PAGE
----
Let's get real, folks. If you want to worry, then worry about something that's at least remotely likely to hurt you: like being hit by lightning, falling down stairs, drowning in the bathtub. There's plenty to worry about. But the NSA isn't one of them.

The national immigration debate is fostering interesting dynamics. Utah's business community and media leaders overwhelmingly support comprehensive reform legislation, but Utah's junior Sen. Mike Lee is adamantly opposed. What are the impacts on local politics?

Pignanelli: My firm represents many companies (from high technology to retail services) who respect Lee but are dumbfounded with his opposition to the "Gang of Eight" bill because the status quo is generating chaos for American businesses. Should the bill leave the Senate with divided support between Lee and Sen. Orrin Hatch, there will be external pressure and media attention on Utah's House delegation approximating the noise level of a general election year.

Webb: We Republicans love to complain, justifiably so, about the overreaching federal government sticking its nose into things it has no business in, like education and health care. Well, immigration policy is absolutely and unequivocally a federal responsibility, demanding a congressional solution. And yet, Congress has refused for decades to deal responsibly with this issue, leaving America in a gigantic mess. If our members of Congress can't be productive problem-solvers and take care of this festering sore, they ought to resign and let someone else try.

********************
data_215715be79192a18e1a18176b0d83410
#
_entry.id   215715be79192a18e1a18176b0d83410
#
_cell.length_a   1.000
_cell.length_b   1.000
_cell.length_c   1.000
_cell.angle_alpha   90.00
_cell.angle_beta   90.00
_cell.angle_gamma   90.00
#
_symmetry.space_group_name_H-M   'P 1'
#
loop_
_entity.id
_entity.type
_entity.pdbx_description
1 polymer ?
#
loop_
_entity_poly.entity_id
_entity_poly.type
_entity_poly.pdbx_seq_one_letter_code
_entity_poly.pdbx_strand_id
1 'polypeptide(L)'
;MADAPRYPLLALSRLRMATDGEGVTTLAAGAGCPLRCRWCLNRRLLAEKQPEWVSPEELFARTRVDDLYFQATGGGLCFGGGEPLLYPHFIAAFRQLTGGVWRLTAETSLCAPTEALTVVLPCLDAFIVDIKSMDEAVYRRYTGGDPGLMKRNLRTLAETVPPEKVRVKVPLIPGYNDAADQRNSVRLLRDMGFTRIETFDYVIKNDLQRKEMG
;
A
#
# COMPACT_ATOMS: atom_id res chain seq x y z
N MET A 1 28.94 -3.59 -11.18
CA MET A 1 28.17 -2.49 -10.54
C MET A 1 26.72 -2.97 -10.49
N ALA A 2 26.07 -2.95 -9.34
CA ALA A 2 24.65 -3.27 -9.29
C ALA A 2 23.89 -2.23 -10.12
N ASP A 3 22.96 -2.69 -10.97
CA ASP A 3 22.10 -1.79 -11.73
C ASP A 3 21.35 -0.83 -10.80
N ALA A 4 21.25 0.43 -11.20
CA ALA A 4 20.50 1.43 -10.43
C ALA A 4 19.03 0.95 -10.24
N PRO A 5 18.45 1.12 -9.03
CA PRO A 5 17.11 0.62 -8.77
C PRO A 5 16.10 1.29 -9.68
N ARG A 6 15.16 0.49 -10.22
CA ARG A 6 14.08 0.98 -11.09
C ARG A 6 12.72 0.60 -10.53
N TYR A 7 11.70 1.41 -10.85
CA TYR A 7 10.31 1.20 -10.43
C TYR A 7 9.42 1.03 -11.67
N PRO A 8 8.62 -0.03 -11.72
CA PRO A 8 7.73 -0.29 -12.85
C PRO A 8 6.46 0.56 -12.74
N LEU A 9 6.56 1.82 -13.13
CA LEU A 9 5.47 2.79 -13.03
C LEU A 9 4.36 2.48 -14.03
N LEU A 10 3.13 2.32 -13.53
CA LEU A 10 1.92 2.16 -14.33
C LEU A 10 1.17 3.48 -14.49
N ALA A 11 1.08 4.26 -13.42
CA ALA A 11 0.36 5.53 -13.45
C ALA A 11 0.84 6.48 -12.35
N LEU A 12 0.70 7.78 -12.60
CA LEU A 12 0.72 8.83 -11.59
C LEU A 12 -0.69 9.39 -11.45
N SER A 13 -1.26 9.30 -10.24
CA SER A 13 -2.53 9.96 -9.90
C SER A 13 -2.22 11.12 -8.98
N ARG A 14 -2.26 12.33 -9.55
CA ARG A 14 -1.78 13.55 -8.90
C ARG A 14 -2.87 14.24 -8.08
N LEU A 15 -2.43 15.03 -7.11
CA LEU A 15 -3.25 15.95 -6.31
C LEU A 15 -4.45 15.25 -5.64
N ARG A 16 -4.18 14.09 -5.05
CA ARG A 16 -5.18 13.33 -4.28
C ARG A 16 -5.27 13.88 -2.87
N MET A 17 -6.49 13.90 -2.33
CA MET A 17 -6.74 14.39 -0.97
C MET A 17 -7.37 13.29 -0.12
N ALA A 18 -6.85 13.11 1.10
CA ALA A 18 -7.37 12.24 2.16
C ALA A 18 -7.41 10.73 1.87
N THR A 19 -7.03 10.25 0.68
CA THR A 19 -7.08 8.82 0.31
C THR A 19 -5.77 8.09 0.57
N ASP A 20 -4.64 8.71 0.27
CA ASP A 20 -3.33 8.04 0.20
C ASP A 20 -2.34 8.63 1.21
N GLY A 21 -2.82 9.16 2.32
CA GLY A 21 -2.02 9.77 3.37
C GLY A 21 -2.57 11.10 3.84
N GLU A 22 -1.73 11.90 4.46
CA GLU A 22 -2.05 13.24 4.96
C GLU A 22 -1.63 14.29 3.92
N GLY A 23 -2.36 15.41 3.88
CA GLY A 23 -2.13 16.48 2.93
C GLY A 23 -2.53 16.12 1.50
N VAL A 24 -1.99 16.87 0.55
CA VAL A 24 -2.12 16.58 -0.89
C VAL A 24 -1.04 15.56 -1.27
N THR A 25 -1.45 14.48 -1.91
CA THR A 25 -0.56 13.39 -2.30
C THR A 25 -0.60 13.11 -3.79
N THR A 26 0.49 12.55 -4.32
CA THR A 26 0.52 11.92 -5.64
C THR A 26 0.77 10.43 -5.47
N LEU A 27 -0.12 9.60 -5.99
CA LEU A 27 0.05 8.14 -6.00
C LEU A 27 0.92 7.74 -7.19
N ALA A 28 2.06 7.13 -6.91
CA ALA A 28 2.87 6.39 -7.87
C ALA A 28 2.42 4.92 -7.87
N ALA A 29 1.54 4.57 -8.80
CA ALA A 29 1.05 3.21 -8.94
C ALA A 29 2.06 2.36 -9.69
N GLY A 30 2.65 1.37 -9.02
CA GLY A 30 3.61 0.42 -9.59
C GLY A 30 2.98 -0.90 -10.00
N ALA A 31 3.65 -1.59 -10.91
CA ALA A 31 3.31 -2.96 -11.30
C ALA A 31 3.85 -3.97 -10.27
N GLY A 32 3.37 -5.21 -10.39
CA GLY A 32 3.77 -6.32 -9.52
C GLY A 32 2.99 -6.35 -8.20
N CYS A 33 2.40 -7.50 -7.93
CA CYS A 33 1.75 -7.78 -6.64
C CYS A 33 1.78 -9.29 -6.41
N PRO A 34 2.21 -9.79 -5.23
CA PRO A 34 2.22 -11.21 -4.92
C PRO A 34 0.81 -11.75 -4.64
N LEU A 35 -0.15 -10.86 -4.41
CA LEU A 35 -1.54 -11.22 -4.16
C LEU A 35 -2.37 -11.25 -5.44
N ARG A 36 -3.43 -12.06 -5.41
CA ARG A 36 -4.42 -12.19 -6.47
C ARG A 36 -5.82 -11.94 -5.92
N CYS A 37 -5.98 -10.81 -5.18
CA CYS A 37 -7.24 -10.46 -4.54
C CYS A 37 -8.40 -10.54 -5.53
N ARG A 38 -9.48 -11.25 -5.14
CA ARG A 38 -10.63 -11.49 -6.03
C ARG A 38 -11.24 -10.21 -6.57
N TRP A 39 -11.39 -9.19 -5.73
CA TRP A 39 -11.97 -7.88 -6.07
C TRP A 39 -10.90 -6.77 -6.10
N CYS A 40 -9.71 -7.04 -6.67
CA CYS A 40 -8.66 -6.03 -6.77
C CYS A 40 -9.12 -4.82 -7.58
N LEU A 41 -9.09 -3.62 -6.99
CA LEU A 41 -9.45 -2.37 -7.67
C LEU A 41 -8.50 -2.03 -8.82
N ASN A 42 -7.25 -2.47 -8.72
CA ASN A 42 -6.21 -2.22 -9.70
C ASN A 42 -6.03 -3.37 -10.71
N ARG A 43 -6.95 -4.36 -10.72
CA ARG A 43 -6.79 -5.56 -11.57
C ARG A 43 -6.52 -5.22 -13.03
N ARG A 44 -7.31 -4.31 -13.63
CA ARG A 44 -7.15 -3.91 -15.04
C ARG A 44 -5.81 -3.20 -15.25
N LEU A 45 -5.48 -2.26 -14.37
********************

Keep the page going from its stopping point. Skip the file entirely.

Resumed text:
All forms of wagering are against the law in Utah. But if politicos could bet, what are the odds of Attorney General John Swallow resigning or the impeachment process beginning, in the next 30 days?

Pignanelli: House Republicans will deliberate this Wednesday with the knowledge that 80 percent of Utahns want Swallow to resign (survey conducted by prominent BYU pollsters Quinn Monson and Kelly Patterson). Afterward, legislative leaders will quietly offer Swallow an opportunity to depart with dignity. The attorney general resigns — or impeachment proceedings begin — by mid-July.

Webb: If you absolutely believe you are innocent of a charge, do you stay and fight, or give up? If you give up, what message does that send to your children and friends? I believe Swallow is convinced he did nothing wrong, and he wants to keep fighting for his name and honor. That makes sense — up to the point that it really hurts his office, his employees and the state of Utah. We're now at that point. He can continue to proclaim his innocence while agreeing to step away for the greater good. That's what he will do in the next several weeks.

Republican LaVarr Webb is a political consultant and lobbyist. Previously he was policy deputy to Gov. Mike Leavitt and Deseret News managing editor. Email: Democrat Frank Pignanelli is a Salt Lake attorney, lobbyist and political adviser. Pignanelli served 10 years in the Utah House of Representatives, six years as minority leader. His spouse, D'Arcy Dixon Pignanelli, is a state tax commissioner. Email: